Thursday, 14 November 2013

The Usual Suspect

Conspiracy theories are dangerous because they lead to conclusions that deny the “bleeding obvious” in order to incriminate the desired suspect. Thus, fifty years after President Kennedy’s assassination in 1963, anti-Establishment activists are still alleging conspiracy by the United States Government, having failed to produce any credible evidence. The same applies to the death of Princess Diana and the 9/11 attacks on New York and the Pentagon. Blaming Prince Charles and George W. Bush respectively is mere wishful thinking by their enemies. There follow three illustrative examples of historic false conspiracy allegations.

In February 1933, the Reichstag was badly.burned. Van der Lubbe, a communist with a previous conviction for arson, was convicted after a fair trial. The Nazis had just come to power (January 1933) as part of a coalition government. They had not yet therefore had the opportunity to establish control of the German judiciary. Instead they seized this golden opportunity to take advantage of the panic provoked by the fire. The Reichstag (meeting away from its ruined building) was frightened into passing the Enabling Act giving the Chancellor (Hitler) dictatorial powers. This led commentators to allege that the fire was organised by the Nazis. No credible evidence emerged (even after the war) supporting that conspiracy theory. All the reliable evidence points to Lubbe; the Nazis merely took advantage oh his crime.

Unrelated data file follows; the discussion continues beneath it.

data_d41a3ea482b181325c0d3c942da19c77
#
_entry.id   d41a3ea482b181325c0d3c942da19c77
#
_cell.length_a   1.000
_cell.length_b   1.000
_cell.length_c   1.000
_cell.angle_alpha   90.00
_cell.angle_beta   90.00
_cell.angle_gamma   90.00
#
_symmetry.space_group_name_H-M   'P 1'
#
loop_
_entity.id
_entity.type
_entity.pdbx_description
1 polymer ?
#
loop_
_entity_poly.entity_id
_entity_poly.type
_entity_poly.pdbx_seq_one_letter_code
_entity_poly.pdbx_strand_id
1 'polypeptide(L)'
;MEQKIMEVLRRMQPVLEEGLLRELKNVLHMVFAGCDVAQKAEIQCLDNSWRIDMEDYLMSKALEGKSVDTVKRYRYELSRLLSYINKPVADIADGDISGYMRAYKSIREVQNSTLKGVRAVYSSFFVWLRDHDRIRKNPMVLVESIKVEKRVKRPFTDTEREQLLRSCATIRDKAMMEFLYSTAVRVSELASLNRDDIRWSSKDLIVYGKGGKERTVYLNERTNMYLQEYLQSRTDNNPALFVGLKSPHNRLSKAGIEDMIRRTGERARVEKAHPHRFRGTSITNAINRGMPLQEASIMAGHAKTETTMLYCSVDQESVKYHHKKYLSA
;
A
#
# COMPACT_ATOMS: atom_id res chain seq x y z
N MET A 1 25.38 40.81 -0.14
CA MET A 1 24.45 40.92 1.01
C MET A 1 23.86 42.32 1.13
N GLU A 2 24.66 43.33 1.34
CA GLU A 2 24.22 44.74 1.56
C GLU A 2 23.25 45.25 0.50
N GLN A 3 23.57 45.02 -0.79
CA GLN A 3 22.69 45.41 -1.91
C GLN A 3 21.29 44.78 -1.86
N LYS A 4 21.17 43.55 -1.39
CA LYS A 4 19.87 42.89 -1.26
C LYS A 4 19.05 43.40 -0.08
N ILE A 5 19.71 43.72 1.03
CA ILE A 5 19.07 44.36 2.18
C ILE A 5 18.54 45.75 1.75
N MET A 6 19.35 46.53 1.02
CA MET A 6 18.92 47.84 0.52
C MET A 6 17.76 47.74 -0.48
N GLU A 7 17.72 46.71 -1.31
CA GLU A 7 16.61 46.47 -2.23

The next year (1934) Sergy Kirov, the popular Soviet Communist Party Secretary of Leningrad, was assassinated. He had been publicly contradicting Stalin and had drawn more applause that the latter at the Party Conference. Anti-Communist commentators thus alleged a conspiracy by Stalin, as later did his enemies within the Party. The evidence, by contrast, shows that a discontented, private enemy of Kirov, acting alone, had shot the latter in his office. Files opened after the fall of the Soviet Union in 1991 produced no evidence of Stalin’s involvement. He merely took advantaged of the crime by stating that it was part of a planned counter-revolutionary insurgency against which he launched his Great Purge.

Then in 1940 the same scenario was repeated in Libya. The fascist Governor-General, Italo Balbo, was a popular, daredevil aviator who had publicly condemned Mussolini’s alliance with Germany. He was killed when the plane he was piloting was shot down by Italian guns at Tobruk. It was widely suspected that this was a conspiracy by Mussolini to rid himself of a rival. Thorough investigation after the war, however, proved otherwise, it was actually a mistake. Balbo had been flying low, thus inadvertently preventing Italian anti-aircraft gunners from seeing his wing markings. Understandably, they thought it was an attacking British plane and shot it down thereby accidentally removing a vocal critic of fascist war policy.

The fact that a sudden death may be highly advantageous to someone else does not mean murder, even if that other person takes full advantage of the situation. Opportunism is not a crime, it is good tactics!




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